An illustrative example of an allele-specific effect on expression noise was found in crosses A and C for the gene HSP12, which encodes an intrinsically unstructured protein that improves membrane stability (Figure 4). HSP12 is a member of the general stress response pathway regulated by Msn2/4 and helps yeast cells survive high-temperature shocks. In cross A, the RM allele did not significantly change the expression of HSP12 compared to the BY allele, but it did significantly increase the noise, whereas in cross C, the YJM981 allele decreased the expression of HSP12 compared to the CBS2888 allele and increased the noise. Previous work found that HSP12 has high extrinsic expression noise relative to other genes46, and it was proposed that the high noise arises from variability in the activity of the Msn2/4 stress response pathway and subsequent activation of Msn2/4 targets such as HSP1247. Our experiments in F1 hybrids control for sources of extrinsic noise, such as Msn2/4 activity, and our results suggest that the RM and YJM981 alleles of HSP12 are intrinsically more variable than the BY and CBS2888 alleles, and that genetic differences acting in cis are responsible. We hypothesize that the RM and YJM981 allele of HSP12 may provide a fitness advantage during periods of extreme stress via a bet-hedging strategy in which noisy expression of HSP12 creates a sub-population of cells with very high HSP12 expression that can better survive environmental shocks.

Natural genetic variants affect cell-cycle occupancy

Because the single-cell expression data allowed us to assign each genotyped cell to a stage of the cell cycle, we next moved beyond gene expression and searched for genetic effects on cell-cycle progression. Specifically, we looked for loci at which one allele is overrepresented in cells assigned to a particular cell-cycle stage. We found a total of 20 unique cell-cycle occupancy QTLs in the three crosses (4 for cross A, 10 for cross B, and 6 for cross C; Figure 2A and 5A; Table S11). One of the QTLs identified in cross A contained the gene MKT1, variation in which is known to affect dozens of growth traits and thousands of molecular traits, including gene expression (Figure 5B)32. Segregants inheriting the RM allele of MKT1 are overrepresented in the G1 stage of the cell cycle and underrepresented in the G2/M stage. This observation suggests that some of the previously described cellular impacts of MKT1 variation may arise as a consequence of its effect on progression of yeast cells through the cell cycle.

Natural genetic variants affect cell-cycle occupancy.

A) Cell-cycle occupancy QTL map for three different crosses. LOD score for linkage with cell-cycle occupancy (y-axis) is plotted against the genomic location of genetic markers (x-axis). Colored lines show results for different cell-cycle stages as denoted in the legend. Horizontal line corresponds to a family-wise error rate (FWER) threshold of 0.05. Text labels highlight genes with QTL effects shown in panels B-D. Cell-cycle occupancy mapping was not performed on chromosome III. B) Variation in MKT1 increases G1 occupancy and decreases G2/M occupancy in the BYxRM cross. C) Variation in GPA1 decreases G1 occupancy and increases S and G2/M occupancy in the YJM145xYPS163 cross. D) Variation in CYR1 decreases G1 occupancy and increases S and G2/M occupancy in the CBS2888xYJM981 cross. Error bars in B-D represent 95% confidence intervals.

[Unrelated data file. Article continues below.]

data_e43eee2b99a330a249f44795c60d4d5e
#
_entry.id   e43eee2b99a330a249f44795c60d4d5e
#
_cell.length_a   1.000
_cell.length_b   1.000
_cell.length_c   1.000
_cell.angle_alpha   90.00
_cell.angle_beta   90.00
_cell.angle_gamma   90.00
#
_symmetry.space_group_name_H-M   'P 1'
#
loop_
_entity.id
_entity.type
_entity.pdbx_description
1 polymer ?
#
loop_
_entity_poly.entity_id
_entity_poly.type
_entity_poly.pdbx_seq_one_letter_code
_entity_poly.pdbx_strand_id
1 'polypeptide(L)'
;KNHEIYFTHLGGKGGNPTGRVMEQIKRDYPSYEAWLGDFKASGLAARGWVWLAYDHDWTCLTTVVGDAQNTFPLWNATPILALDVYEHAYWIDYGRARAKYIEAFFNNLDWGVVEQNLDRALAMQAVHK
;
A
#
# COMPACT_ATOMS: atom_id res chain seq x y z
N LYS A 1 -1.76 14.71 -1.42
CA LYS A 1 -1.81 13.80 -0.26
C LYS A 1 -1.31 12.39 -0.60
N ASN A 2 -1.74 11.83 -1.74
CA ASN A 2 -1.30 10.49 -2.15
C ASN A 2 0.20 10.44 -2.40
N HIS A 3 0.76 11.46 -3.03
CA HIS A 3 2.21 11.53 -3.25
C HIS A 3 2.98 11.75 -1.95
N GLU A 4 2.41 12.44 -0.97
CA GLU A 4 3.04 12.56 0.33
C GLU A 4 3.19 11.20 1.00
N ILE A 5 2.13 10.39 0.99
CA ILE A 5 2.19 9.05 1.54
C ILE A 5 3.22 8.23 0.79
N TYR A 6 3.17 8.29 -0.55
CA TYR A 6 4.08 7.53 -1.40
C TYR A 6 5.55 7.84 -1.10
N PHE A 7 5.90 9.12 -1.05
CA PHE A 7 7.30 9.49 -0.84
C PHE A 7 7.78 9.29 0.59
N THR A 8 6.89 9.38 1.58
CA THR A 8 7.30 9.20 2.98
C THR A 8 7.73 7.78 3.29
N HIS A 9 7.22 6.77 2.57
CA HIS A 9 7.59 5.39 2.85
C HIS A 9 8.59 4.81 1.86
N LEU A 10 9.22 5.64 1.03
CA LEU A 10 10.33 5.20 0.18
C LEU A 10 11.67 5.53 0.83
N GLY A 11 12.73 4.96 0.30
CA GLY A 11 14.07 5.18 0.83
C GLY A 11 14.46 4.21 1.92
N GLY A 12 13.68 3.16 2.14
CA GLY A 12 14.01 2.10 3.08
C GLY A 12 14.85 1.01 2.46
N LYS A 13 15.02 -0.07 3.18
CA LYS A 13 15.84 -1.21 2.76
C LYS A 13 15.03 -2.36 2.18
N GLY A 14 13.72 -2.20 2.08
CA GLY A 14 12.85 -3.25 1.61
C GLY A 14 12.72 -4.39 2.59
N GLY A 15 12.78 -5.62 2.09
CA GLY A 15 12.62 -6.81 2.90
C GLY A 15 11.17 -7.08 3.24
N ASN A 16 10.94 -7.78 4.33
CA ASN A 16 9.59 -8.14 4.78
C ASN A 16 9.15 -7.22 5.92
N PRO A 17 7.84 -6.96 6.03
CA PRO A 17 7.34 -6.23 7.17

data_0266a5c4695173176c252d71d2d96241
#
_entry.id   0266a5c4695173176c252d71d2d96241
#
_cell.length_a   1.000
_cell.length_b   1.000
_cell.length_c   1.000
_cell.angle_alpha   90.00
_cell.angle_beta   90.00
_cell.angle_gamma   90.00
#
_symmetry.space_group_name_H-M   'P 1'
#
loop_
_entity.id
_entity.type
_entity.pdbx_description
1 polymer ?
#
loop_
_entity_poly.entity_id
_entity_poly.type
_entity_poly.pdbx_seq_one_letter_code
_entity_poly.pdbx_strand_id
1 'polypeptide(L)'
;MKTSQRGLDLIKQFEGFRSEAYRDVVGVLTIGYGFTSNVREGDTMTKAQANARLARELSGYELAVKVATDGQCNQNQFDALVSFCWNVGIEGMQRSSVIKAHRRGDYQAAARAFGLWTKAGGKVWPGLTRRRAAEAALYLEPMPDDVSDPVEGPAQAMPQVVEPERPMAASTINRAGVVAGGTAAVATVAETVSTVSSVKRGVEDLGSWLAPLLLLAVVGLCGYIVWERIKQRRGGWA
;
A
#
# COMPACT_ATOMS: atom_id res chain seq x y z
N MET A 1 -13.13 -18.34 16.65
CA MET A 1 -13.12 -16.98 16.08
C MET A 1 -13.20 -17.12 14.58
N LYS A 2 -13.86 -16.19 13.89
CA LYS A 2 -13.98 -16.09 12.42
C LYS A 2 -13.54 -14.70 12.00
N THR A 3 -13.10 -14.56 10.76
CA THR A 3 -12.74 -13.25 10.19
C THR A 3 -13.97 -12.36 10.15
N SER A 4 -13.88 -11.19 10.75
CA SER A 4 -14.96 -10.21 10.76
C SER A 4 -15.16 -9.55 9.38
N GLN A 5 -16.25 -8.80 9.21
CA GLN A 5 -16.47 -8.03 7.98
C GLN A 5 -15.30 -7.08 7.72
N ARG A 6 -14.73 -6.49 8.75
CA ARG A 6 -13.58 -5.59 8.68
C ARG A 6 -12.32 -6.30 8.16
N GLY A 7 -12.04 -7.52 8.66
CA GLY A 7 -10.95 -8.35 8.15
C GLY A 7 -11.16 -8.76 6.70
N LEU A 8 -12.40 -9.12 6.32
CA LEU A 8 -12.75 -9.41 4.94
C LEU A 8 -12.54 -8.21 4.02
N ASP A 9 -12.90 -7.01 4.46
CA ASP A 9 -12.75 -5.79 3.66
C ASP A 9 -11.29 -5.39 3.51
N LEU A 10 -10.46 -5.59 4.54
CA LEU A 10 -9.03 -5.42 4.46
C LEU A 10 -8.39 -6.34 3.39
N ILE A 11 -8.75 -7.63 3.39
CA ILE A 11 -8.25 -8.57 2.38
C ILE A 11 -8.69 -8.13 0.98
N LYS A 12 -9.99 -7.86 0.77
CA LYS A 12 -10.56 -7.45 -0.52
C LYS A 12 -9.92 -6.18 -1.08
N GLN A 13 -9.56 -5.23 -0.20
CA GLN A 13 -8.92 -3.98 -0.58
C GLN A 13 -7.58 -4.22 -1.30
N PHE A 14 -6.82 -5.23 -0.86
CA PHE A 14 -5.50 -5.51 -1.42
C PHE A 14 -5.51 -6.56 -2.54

The 82R allele of GPA1 increases mating efficiency at the cost of growth rate and is associated with increased outbreeding in natural populations.

A) Boxplots show growth of allele replacement strains grown in glucose. Points represent replicate measurements of the doublings per hour for each strain. Tukey’s HSD adjusted p-values of pairwise comparisons of allele replacement strains are shown. B) Boxplots show mating efficiency of allele replacement strains; details as in A). C) Genome-wide neighbor-joining tree of 1,011 sequenced yeast isolates. Strains in which only the 82R allele is present are denoted in blue; strains with support for both 82R and 82W alleles are denoted in red; and strains in which only 82W allele is present are denoted in grey. We observed that the 82R allele is enriched in mosaic strains (allele frequency=45.3%, permutation test p=0.007). Other clades mentioned in the text are labeled on the tree.

We identified a cell-cycle occupancy QTL on chromosome X in cross C whose location coincided with a distant eQTL hotspot (Figure 3D and 5D). This hotspot affected the expression of 224 genes that were enriched for GO terms related to oxidative phosphorylation and the citric acid cycle. We combined the eQTL mapping results with growth QTL48 from the same cross and predicted that the likely causal gene underlying this hotspot is CYR1 (File S1). CYR1 encodes adenylate cyclase, an enzyme which catalyzes the reaction that produces cyclic AMP (cAMP)49. Segregants which carry the CBS2888 allele of CYR1 more frequently occupy the G1 phase of the cell cycle and show improved growth in 8 stressful conditions (Figure 5D, File S1). The CBS2888 allele of CYR1 contains multiple variants with predicted large deleterious effects on the gene, and these variants may act individually or together to compromise the function of CYR1, with the result that cells with this natural allele may mimic the G1 arrest phenotype observed in temperature-sensitive mutants of CYR150.